Pizer said Vermont PBS will present screening and discussion events between Oct. 1 and Oct. 20 in Brattleboro, Burlington, Derby Line, Manchester, Montpelier and Rutland. The events are free and open to the public. Specific dates and details are available at

R.J. Adler represented SunCommon, a Champion Member of VBSR.

“SunCommon is mission-driven,” Adler said. “We believe everyone has the right to a healthy environment and a safer world. And now, when we say everyone, we actually mean everyone. We have recently rolled out a suite of financing tools for businesses to go solar. I’m personally very excited about that because I am the person on the ground, actually talking to businesses to find out about your goals and challenges and figuring how we can make solar fit.”

Amy Kirschner said, “I run the Marketplace program for VBSR, which is a trade network of VBSR members to do more business with each other.”

Kirschner was handing out stars for members to wear on nametags to stimulate Marketplace interactions.

“Specifically, we are doing live brokering,” Kirschner said. “The star says, ‘Hey, I’m a member of the VBSR Marketplace and I’m looking to do business.’ So we’re making an education and network event a trade event as well.”

Raymond Lanza-Weil, director of business programs at Vermont Community Loan Fund (VCLF) told guests that his organization “aggregates investments from community-minded folks like all of you, and we loan invested money to businesses and other organizations around the state to help improve the economic landscape.”

He said VCLF has three primary loan programs: affordable housing, businesses that provide childcare and early childhood education, and all types of businesses. Lanza-Weil said, “We couple our financing with ongoing technical assistance to help our borrowers get better, get stronger and get back on track in some cases.”

Linda Dissinger of Merritt & Merritt said, “We are a law firm that was established in 1989, and we work with emerging growth companies. Nathaniel Group was a client early on, and we are thankful for that and glad to see how they’ve grown — there are many companies like that in Vermont.” Merritt & Merritt is a founding member of VBSR.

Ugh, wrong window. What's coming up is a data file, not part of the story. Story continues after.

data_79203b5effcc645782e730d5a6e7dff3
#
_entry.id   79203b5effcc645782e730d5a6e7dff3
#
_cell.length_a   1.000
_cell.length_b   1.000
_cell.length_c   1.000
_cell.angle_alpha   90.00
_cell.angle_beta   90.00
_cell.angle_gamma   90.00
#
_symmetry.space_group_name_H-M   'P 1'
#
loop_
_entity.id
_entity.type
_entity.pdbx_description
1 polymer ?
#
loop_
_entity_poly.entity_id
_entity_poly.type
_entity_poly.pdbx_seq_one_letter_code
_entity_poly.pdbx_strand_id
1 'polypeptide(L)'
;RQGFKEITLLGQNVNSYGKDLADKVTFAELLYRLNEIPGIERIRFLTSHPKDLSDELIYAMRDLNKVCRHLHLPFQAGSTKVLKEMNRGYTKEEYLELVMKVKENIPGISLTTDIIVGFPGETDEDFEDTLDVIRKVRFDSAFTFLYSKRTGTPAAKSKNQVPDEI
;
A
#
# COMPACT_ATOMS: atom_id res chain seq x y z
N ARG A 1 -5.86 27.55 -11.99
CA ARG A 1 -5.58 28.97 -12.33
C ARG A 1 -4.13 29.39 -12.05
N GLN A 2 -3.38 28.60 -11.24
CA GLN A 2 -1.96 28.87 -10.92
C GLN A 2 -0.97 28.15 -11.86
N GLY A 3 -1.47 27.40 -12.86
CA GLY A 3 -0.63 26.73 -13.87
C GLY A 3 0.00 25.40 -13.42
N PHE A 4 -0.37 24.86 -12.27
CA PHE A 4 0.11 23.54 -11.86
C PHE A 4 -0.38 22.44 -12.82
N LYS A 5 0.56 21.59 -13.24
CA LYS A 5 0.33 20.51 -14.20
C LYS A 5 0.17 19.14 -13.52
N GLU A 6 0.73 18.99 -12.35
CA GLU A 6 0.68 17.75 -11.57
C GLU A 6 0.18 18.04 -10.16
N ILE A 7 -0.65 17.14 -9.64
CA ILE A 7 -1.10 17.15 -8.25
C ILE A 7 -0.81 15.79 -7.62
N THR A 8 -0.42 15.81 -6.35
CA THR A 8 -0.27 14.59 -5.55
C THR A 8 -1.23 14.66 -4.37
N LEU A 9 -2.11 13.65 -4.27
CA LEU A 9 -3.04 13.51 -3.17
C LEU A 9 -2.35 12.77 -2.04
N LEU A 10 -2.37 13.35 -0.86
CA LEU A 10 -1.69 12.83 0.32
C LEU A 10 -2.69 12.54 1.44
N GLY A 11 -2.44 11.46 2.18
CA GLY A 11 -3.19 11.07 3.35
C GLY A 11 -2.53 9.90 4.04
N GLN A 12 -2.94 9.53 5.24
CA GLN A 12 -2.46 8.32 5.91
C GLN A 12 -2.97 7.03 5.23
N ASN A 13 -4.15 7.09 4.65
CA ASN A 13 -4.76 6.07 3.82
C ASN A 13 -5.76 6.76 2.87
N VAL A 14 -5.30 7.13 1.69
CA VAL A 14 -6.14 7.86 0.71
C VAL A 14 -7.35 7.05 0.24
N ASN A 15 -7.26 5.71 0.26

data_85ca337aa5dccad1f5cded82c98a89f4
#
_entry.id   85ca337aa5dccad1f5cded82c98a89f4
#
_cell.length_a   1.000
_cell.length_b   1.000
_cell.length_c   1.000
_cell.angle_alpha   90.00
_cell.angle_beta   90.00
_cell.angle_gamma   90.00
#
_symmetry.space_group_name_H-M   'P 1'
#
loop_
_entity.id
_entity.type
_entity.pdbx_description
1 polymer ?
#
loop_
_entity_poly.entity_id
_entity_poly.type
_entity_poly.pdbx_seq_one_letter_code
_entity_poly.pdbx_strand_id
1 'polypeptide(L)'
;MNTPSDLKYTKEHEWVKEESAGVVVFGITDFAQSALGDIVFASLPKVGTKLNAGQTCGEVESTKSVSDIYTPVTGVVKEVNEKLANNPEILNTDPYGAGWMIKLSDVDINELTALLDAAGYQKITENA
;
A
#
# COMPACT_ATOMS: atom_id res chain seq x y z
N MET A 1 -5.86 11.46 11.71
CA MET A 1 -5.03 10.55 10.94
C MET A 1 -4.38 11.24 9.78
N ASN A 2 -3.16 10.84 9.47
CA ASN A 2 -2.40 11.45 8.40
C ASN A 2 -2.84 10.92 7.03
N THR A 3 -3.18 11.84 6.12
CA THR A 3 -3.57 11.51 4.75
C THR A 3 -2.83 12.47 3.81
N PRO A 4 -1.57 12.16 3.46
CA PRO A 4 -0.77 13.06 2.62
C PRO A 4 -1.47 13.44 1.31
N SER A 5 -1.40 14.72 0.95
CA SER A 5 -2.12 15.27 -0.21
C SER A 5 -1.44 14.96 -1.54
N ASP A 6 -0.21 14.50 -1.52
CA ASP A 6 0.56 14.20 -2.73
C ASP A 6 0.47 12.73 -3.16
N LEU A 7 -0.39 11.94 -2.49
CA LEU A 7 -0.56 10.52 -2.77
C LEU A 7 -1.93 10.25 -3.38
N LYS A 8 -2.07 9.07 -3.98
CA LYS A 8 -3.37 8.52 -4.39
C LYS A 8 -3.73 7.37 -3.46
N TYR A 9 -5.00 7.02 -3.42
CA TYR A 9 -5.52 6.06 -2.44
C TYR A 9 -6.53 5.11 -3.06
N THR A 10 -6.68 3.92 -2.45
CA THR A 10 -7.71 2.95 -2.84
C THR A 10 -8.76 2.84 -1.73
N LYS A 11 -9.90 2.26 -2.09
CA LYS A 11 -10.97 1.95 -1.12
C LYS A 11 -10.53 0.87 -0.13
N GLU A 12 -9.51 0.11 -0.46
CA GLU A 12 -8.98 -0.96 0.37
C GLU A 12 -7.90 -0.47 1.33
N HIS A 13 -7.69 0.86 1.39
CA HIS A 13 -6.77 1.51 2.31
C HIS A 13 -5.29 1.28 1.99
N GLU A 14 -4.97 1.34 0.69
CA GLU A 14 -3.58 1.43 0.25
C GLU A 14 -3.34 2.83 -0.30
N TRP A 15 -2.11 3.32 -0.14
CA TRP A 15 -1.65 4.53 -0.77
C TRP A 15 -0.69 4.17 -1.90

Will Pearson, corporate support associate at Vermont Public Radio (VPR), said, “We’re just going public with the VPR Next Campaign — it will help fund our facility upgrades and expansion, as well as new programming, investigative journalism, new local content that (we) will produce ourselves, including Vermont-focused music.”

Barbi McDonald, NGI’s general manager, led VBSR members on group tours of the company’s facilities.

“They’re seeing how neat, clean, and orderly our facility is, and they’re seeing people build remotes, and LED lighting — our SugarCUBE line. They also went upstairs to meet the engineers who design the products we build,” McDonald said.

Jane Campbell, executive director at VBSR, said this summer her organization, working with Women Business Owners Network (WBON), launched a study group to look at the issue of independent contractors.

“It’s not an easy issue,” she said. “There are differing federal and state laws, and a changing economy with changing definitions of what is or is not an employee,” Campbell said.

She said the group would look at the issue from multiple viewpoints.

“We want it to work from an economic-development perspective, but also protect the rights and benefits of workers,” Campbell said.

Russ Elek, communication and membership manager for VBSR, said VBSR added 148 new members in the past year. He also mentioned the organization is presenting a candidates forum, featuring gubernatorial candidates Phil Scott and Sue Minter, and a number of candidates for other statewide offices, on Oct. 24 in Brattleboro in partnership with the Brattleboro Area Chamber of Commerce.

“Candidates will each speak for three to four minutes from the podium, then take questions from the crowd, and we’ll end with an evening of drinks and networking,” Elek said.

Business Vermont roving reporter Mike Reilly offers regular coverage of Chittenden County business networking events, providing notes on events, hosts and sponsors, with news and snippets from those in attendance. For events sponsored by Vermont Businesses For Social Responsibility, check the website at

Leave a Reply

Your email address will not be published. Required fields are marked *

AlphaOmega Captcha Classica  –  Enter Security Code